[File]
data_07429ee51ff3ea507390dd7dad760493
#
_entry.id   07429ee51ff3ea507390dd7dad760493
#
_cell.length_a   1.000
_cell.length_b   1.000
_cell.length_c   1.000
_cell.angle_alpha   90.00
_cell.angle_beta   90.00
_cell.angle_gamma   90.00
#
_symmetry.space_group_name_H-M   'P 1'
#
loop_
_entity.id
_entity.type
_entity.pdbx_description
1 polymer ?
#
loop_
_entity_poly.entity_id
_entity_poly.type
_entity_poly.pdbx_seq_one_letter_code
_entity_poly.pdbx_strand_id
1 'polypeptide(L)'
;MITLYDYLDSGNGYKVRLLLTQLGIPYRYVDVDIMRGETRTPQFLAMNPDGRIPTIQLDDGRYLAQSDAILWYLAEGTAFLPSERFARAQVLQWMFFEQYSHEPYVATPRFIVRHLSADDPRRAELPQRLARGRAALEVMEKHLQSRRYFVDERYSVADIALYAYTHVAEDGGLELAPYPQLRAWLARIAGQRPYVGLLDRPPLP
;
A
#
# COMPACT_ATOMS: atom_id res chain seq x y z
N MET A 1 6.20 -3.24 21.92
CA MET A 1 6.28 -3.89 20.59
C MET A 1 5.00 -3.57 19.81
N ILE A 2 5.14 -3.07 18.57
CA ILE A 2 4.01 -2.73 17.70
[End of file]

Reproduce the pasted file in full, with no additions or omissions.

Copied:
data_07429ee51ff3ea507390dd7dad760493
#
_entry.id   07429ee51ff3ea507390dd7dad760493
#
_cell.length_a   1.000
_cell.length_b   1.000
_cell.length_c   1.000
_cell.angle_alpha   90.00
_cell.angle_beta   90.00
_cell.angle_gamma   90.00
#
_symmetry.space_group_name_H-M   'P 1'
#
loop_
_entity.id
_entity.type
_entity.pdbx_description
1 polymer ?
#
loop_
_entity_poly.entity_id
_entity_poly.type
_entity_poly.pdbx_seq_one_letter_code
_entity_poly.pdbx_strand_id
1 'polypeptide(L)'
;MITLYDYLDSGNGYKVRLLLTQLGIPYRYVDVDIMRGETRTPQFLAMNPDGRIPTIQLDDGRYLAQSDAILWYLAEGTAFLPSERFARAQVLQWMFFEQYSHEPYVATPRFIVRHLSADDPRRAELPQRLARGRAALEVMEKHLQSRRYFVDERYSVADIALYAYTHVAEDGGLELAPYPQLRAWLARIAGQRPYVGLLDRPPLP
;
A
#
# COMPACT_ATOMS: atom_id res chain seq x y z
N MET A 1 6.20 -3.24 21.92
CA MET A 1 6.28 -3.89 20.59
C MET A 1 5.00 -3.57 19.81
N ILE A 2 5.14 -3.07 18.57
CA ILE A 2 4.01 -2.73 17.70